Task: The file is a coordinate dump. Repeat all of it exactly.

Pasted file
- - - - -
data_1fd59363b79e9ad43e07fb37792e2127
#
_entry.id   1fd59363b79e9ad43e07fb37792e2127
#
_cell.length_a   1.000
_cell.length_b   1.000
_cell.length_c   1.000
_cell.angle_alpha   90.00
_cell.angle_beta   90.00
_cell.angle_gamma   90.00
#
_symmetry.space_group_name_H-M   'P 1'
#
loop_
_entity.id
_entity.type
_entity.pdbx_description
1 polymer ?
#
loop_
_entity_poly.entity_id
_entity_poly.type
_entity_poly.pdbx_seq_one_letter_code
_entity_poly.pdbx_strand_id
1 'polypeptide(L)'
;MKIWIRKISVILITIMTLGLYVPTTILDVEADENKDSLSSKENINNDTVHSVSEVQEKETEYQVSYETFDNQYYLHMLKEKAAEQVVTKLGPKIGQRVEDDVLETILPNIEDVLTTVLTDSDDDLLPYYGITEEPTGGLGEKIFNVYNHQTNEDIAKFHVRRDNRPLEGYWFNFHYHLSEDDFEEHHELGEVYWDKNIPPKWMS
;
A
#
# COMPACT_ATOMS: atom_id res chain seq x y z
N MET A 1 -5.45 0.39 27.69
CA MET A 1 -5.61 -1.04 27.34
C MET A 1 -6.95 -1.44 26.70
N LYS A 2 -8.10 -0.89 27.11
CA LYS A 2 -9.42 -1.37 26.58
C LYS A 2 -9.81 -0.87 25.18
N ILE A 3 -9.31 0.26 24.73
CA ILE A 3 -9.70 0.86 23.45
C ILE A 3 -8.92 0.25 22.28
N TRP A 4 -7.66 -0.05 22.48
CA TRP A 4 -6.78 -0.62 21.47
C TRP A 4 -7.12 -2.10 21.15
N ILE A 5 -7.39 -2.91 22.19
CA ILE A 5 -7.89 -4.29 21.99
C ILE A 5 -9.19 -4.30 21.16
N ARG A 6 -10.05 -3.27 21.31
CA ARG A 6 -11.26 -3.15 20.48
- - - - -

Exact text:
data_1fd59363b79e9ad43e07fb37792e2127
#
_entry.id   1fd59363b79e9ad43e07fb37792e2127
#
_cell.length_a   1.000
_cell.length_b   1.000
_cell.length_c   1.000
_cell.angle_alpha   90.00
_cell.angle_beta   90.00
_cell.angle_gamma   90.00
#
_symmetry.space_group_name_H-M   'P 1'
#
loop_
_entity.id
_entity.type
_entity.pdbx_description
1 polymer ?
#
loop_
_entity_poly.entity_id
_entity_poly.type
_entity_poly.pdbx_seq_one_letter_code
_entity_poly.pdbx_strand_id
1 'polypeptide(L)'
;MKIWIRKISVILITIMTLGLYVPTTILDVEADENKDSLSSKENINNDTVHSVSEVQEKETEYQVSYETFDNQYYLHMLKEKAAEQVVTKLGPKIGQRVEDDVLETILPNIEDVLTTVLTDSDDDLLPYYGITEEPTGGLGEKIFNVYNHQTNEDIAKFHVRRDNRPLEGYWFNFHYHLSEDDFEEHHELGEVYWDKNIPPKWMS
;
A
#
# COMPACT_ATOMS: atom_id res chain seq x y z
N MET A 1 -5.45 0.39 27.69
CA MET A 1 -5.61 -1.04 27.34
C MET A 1 -6.95 -1.44 26.70
N LYS A 2 -8.10 -0.89 27.11
CA LYS A 2 -9.42 -1.37 26.58
C LYS A 2 -9.81 -0.87 25.18
N ILE A 3 -9.31 0.26 24.73
CA ILE A 3 -9.70 0.86 23.45
C ILE A 3 -8.92 0.25 22.28
N TRP A 4 -7.66 -0.05 22.48
CA TRP A 4 -6.78 -0.62 21.47
C TRP A 4 -7.12 -2.10 21.15
N ILE A 5 -7.39 -2.91 22.19
CA ILE A 5 -7.89 -4.29 21.99
C ILE A 5 -9.19 -4.30 21.16
N ARG A 6 -10.05 -3.27 21.31
CA ARG A 6 -11.26 -3.15 20.48